PostPosted: Sun Sep 22, 2013 1:30 pm 
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Couple of photos here. I think there's a bit of camera shake on the second. I took a been bag with me then left it in my bag when we got to the gorillas :roll:

Image

Image

Unfortunately I didn't manage to get a clear shot of the silverback as there were too many trees in the way.

Both shots were jpegs that I touched up in Photoshop Elements. I don't really know what I'm doing with it so I'm going to let my dad loose on the RAW files when I get home. I'll post some more pictures then.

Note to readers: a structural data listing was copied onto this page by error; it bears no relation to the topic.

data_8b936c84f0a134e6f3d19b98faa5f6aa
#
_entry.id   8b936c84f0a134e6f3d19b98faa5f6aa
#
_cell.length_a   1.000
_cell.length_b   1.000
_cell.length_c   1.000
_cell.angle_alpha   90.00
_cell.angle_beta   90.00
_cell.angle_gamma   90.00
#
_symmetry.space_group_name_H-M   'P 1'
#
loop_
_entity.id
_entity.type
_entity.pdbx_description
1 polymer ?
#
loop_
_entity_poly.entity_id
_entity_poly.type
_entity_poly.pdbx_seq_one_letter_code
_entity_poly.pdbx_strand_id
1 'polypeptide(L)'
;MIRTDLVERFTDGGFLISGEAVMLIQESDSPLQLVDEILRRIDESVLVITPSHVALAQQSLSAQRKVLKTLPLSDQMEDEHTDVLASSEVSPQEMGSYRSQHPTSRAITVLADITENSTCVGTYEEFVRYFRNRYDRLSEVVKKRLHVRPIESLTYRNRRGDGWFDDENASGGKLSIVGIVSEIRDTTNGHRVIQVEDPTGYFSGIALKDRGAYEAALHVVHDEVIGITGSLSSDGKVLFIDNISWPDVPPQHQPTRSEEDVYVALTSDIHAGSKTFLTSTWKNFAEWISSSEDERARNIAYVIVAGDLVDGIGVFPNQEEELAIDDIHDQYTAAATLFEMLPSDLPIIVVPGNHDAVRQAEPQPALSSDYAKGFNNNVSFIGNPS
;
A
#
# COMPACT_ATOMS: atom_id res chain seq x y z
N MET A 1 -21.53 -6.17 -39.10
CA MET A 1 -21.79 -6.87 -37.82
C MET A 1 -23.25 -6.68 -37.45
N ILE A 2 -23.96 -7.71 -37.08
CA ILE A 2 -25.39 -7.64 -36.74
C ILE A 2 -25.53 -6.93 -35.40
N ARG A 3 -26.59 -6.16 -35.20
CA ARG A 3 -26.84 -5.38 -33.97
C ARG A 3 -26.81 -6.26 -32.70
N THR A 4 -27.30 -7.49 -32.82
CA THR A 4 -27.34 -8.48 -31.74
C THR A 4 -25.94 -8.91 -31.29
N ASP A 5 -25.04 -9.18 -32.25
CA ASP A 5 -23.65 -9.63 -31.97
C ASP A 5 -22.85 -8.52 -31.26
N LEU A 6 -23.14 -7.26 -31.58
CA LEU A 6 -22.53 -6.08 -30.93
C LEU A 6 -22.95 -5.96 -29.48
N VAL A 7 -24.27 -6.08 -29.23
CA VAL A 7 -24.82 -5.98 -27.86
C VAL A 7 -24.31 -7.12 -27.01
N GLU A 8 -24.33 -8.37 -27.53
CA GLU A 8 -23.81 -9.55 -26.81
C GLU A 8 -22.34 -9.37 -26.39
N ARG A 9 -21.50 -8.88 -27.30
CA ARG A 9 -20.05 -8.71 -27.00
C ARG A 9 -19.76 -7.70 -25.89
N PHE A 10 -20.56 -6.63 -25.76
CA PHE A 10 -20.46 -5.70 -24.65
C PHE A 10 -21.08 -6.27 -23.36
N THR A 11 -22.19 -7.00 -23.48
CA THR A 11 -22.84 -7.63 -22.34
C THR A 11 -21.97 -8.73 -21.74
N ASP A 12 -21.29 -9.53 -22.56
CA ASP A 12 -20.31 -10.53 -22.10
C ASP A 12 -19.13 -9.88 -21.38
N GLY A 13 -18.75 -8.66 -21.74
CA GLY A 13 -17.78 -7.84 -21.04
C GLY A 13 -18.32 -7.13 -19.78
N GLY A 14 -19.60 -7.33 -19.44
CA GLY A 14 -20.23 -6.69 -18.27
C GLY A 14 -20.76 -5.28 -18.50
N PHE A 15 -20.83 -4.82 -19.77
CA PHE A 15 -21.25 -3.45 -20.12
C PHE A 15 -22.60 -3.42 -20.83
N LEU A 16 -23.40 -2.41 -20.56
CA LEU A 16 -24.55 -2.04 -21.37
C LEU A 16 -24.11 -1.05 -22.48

Wolfsong wrote:
Pay extremely close attention to your guide and what they are asking of the group. I would hate to be the one who runes an encounter for the group because I wasn't paying attention.


A girl in my group knew someone that had to leave the gorillas well before their hour was up. An idiot decided to stoke one of the infants which lead to the silverback going nuts. Thankfully everyone in my group was respectful towards the gorillas and other groups members.